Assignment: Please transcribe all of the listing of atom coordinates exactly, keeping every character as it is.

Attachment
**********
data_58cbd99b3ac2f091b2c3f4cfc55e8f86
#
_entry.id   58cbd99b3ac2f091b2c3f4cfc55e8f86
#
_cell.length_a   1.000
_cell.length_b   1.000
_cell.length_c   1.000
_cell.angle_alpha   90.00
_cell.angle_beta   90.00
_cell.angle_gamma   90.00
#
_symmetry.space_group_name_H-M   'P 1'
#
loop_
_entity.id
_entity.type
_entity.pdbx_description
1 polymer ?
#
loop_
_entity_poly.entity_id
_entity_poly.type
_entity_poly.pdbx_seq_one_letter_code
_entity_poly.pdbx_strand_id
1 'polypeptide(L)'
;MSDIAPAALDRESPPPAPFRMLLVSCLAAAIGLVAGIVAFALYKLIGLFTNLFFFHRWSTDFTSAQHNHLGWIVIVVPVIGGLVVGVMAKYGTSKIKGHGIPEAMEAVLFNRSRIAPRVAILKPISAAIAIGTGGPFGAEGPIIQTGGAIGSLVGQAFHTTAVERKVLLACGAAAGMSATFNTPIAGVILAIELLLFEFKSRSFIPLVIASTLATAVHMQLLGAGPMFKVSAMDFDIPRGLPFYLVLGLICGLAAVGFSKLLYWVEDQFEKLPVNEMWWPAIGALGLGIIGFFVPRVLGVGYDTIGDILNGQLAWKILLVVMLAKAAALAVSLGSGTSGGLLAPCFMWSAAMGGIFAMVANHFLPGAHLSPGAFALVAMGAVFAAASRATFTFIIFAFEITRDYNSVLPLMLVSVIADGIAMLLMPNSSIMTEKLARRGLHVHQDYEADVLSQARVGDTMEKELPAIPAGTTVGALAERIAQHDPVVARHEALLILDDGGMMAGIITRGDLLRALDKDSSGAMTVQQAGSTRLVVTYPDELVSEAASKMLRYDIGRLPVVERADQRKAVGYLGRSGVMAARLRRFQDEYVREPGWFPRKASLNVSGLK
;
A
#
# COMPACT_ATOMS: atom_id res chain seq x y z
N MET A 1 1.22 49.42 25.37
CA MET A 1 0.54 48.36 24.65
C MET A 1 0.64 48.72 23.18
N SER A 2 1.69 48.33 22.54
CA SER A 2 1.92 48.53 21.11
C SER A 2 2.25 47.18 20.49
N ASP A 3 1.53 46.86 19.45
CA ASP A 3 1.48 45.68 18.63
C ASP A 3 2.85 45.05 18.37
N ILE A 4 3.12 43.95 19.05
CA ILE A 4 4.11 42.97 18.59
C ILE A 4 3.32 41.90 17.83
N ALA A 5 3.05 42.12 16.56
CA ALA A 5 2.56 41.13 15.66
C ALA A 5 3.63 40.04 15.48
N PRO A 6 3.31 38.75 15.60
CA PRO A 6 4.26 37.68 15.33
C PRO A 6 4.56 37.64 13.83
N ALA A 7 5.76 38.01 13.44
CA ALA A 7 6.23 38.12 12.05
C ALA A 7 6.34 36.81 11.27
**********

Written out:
data_58cbd99b3ac2f091b2c3f4cfc55e8f86
#
_entry.id   58cbd99b3ac2f091b2c3f4cfc55e8f86
#
_cell.length_a   1.000
_cell.length_b   1.000
_cell.length_c   1.000
_cell.angle_alpha   90.00
_cell.angle_beta   90.00
_cell.angle_gamma   90.00
#
_symmetry.space_group_name_H-M   'P 1'
#
loop_
_entity.id
_entity.type
_entity.pdbx_description
1 polymer ?
#
loop_
_entity_poly.entity_id
_entity_poly.type
_entity_poly.pdbx_seq_one_letter_code
_entity_poly.pdbx_strand_id
1 'polypeptide(L)'
;MSDIAPAALDRESPPPAPFRMLLVSCLAAAIGLVAGIVAFALYKLIGLFTNLFFFHRWSTDFTSAQHNHLGWIVIVVPVIGGLVVGVMAKYGTSKIKGHGIPEAMEAVLFNRSRIAPRVAILKPISAAIAIGTGGPFGAEGPIIQTGGAIGSLVGQAFHTTAVERKVLLACGAAAGMSATFNTPIAGVILAIELLLFEFKSRSFIPLVIASTLATAVHMQLLGAGPMFKVSAMDFDIPRGLPFYLVLGLICGLAAVGFSKLLYWVEDQFEKLPVNEMWWPAIGALGLGIIGFFVPRVLGVGYDTIGDILNGQLAWKILLVVMLAKAAALAVSLGSGTSGGLLAPCFMWSAAMGGIFAMVANHFLPGAHLSPGAFALVAMGAVFAAASRATFTFIIFAFEITRDYNSVLPLMLVSVIADGIAMLLMPNSSIMTEKLARRGLHVHQDYEADVLSQARVGDTMEKELPAIPAGTTVGALAERIAQHDPVVARHEALLILDDGGMMAGIITRGDLLRALDKDSSGAMTVQQAGSTRLVVTYPDELVSEAASKMLRYDIGRLPVVERADQRKAVGYLGRSGVMAARLRRFQDEYVREPGWFPRKASLNVSGLK
;
A
#
# COMPACT_ATOMS: atom_id res chain seq x y z
N MET A 1 1.22 49.42 25.37
CA MET A 1 0.54 48.36 24.65
C MET A 1 0.64 48.72 23.18
N SER A 2 1.69 48.33 22.54
CA SER A 2 1.92 48.53 21.11
C SER A 2 2.25 47.18 20.49
N ASP A 3 1.53 46.86 19.45
CA ASP A 3 1.48 45.68 18.63
C ASP A 3 2.85 45.05 18.37
N ILE A 4 3.12 43.95 19.05
CA ILE A 4 4.11 42.97 18.59
C ILE A 4 3.32 41.90 17.83
N ALA A 5 3.05 42.12 16.56
CA ALA A 5 2.56 41.13 15.66
C ALA A 5 3.63 40.04 15.48
N PRO A 6 3.31 38.75 15.60
CA PRO A 6 4.26 37.68 15.33
C PRO A 6 4.56 37.64 13.83
N ALA A 7 5.76 38.01 13.44
CA ALA A 7 6.23 38.12 12.05
C ALA A 7 6.34 36.81 11.27